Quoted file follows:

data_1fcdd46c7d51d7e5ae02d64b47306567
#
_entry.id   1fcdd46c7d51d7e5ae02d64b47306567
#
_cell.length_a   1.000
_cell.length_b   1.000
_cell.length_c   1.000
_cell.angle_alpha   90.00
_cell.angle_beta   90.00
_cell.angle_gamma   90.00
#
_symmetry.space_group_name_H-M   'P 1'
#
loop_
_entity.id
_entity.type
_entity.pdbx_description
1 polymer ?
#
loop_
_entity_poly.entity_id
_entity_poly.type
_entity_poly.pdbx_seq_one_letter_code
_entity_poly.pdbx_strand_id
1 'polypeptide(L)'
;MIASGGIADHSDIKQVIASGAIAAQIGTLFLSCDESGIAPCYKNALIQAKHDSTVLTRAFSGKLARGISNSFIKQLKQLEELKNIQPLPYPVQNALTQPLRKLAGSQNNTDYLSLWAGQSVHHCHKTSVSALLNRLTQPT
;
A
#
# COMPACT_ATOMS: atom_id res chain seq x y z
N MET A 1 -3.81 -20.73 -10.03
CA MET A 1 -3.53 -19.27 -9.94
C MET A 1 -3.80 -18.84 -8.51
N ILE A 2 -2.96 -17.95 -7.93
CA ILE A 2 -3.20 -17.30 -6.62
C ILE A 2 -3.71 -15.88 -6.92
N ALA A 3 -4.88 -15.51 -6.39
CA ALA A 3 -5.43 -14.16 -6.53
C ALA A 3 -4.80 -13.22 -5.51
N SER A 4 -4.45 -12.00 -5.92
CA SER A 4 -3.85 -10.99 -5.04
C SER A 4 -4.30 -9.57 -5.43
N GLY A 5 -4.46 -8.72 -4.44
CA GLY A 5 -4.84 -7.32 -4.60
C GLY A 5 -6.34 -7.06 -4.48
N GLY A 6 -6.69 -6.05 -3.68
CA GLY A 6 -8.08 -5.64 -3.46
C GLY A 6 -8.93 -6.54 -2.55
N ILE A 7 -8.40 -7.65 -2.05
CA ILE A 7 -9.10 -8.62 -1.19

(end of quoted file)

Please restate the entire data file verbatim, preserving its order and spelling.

data_1fcdd46c7d51d7e5ae02d64b47306567
#
_entry.id   1fcdd46c7d51d7e5ae02d64b47306567
#
_cell.length_a   1.000
_cell.length_b   1.000
_cell.length_c   1.000
_cell.angle_alpha   90.00
_cell.angle_beta   90.00
_cell.angle_gamma   90.00
#
_symmetry.space_group_name_H-M   'P 1'
#
loop_
_entity.id
_entity.type
_entity.pdbx_description
1 polymer ?
#
loop_
_entity_poly.entity_id
_entity_poly.type
_entity_poly.pdbx_seq_one_letter_code
_entity_poly.pdbx_strand_id
1 'polypeptide(L)'
;MIASGGIADHSDIKQVIASGAIAAQIGTLFLSCDESGIAPCYKNALIQAKHDSTVLTRAFSGKLARGISNSFIKQLKQLEELKNIQPLPYPVQNALTQPLRKLAGSQNNTDYLSLWAGQSVHHCHKTSVSALLNRLTQPT
;
A
#
# COMPACT_ATOMS: atom_id res chain seq x y z
N MET A 1 -3.81 -20.73 -10.03
CA MET A 1 -3.53 -19.27 -9.94
C MET A 1 -3.80 -18.84 -8.51
N ILE A 2 -2.96 -17.95 -7.93
CA ILE A 2 -3.20 -17.30 -6.62
C ILE A 2 -3.71 -15.88 -6.92
N ALA A 3 -4.88 -15.51 -6.39
CA ALA A 3 -5.43 -14.16 -6.53
C ALA A 3 -4.80 -13.22 -5.51
N SER A 4 -4.45 -12.00 -5.92
CA SER A 4 -3.85 -10.99 -5.04
C SER A 4 -4.30 -9.57 -5.43
N GLY A 5 -4.46 -8.72 -4.44
CA GLY A 5 -4.84 -7.32 -4.60
C GLY A 5 -6.34 -7.06 -4.48
N GLY A 6 -6.69 -6.05 -3.68
CA GLY A 6 -8.08 -5.64 -3.46
C GLY A 6 -8.93 -6.54 -2.55
N ILE A 7 -8.40 -7.65 -2.05
CA ILE A 7 -9.10 -8.62 -1.19